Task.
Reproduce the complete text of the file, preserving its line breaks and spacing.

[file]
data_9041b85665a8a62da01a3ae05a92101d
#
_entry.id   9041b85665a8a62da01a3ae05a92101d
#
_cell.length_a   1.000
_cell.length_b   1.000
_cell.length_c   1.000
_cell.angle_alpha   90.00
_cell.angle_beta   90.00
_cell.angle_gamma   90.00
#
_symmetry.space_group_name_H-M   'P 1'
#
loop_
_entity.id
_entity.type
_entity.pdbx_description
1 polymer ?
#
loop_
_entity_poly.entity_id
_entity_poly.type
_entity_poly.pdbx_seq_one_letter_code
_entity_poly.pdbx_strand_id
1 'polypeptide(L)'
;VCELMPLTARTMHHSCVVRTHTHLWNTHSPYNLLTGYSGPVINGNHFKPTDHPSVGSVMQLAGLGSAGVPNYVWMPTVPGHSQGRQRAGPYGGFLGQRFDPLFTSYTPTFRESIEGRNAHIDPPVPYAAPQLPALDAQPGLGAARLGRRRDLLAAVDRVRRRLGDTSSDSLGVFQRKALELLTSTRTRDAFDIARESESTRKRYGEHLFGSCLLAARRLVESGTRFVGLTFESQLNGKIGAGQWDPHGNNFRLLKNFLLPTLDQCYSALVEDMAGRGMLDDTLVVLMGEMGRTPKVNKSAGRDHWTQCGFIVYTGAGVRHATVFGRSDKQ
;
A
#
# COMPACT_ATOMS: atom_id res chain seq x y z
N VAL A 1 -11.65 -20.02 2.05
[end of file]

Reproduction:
data_9041b85665a8a62da01a3ae05a92101d
#
_entry.id   9041b85665a8a62da01a3ae05a92101d
#
_cell.length_a   1.000
_cell.length_b   1.000
_cell.length_c   1.000
_cell.angle_alpha   90.00
_cell.angle_beta   90.00
_cell.angle_gamma   90.00
#
_symmetry.space_group_name_H-M   'P 1'
#
loop_
_entity.id
_entity.type
_entity.pdbx_description
1 polymer ?
#
loop_
_entity_poly.entity_id
_entity_poly.type
_entity_poly.pdbx_seq_one_letter_code
_entity_poly.pdbx_strand_id
1 'polypeptide(L)'
;VCELMPLTARTMHHSCVVRTHTHLWNTHSPYNLLTGYSGPVINGNHFKPTDHPSVGSVMQLAGLGSAGVPNYVWMPTVPGHSQGRQRAGPYGGFLGQRFDPLFTSYTPTFRESIEGRNAHIDPPVPYAAPQLPALDAQPGLGAARLGRRRDLLAAVDRVRRRLGDTSSDSLGVFQRKALELLTSTRTRDAFDIARESESTRKRYGEHLFGSCLLAARRLVESGTRFVGLTFESQLNGKIGAGQWDPHGNNFRLLKNFLLPTLDQCYSALVEDMAGRGMLDDTLVVLMGEMGRTPKVNKSAGRDHWTQCGFIVYTGAGVRHATVFGRSDKQ
;
A
#
# COMPACT_ATOMS: atom_id res chain seq x y z
N VAL A 1 -11.65 -20.02 2.05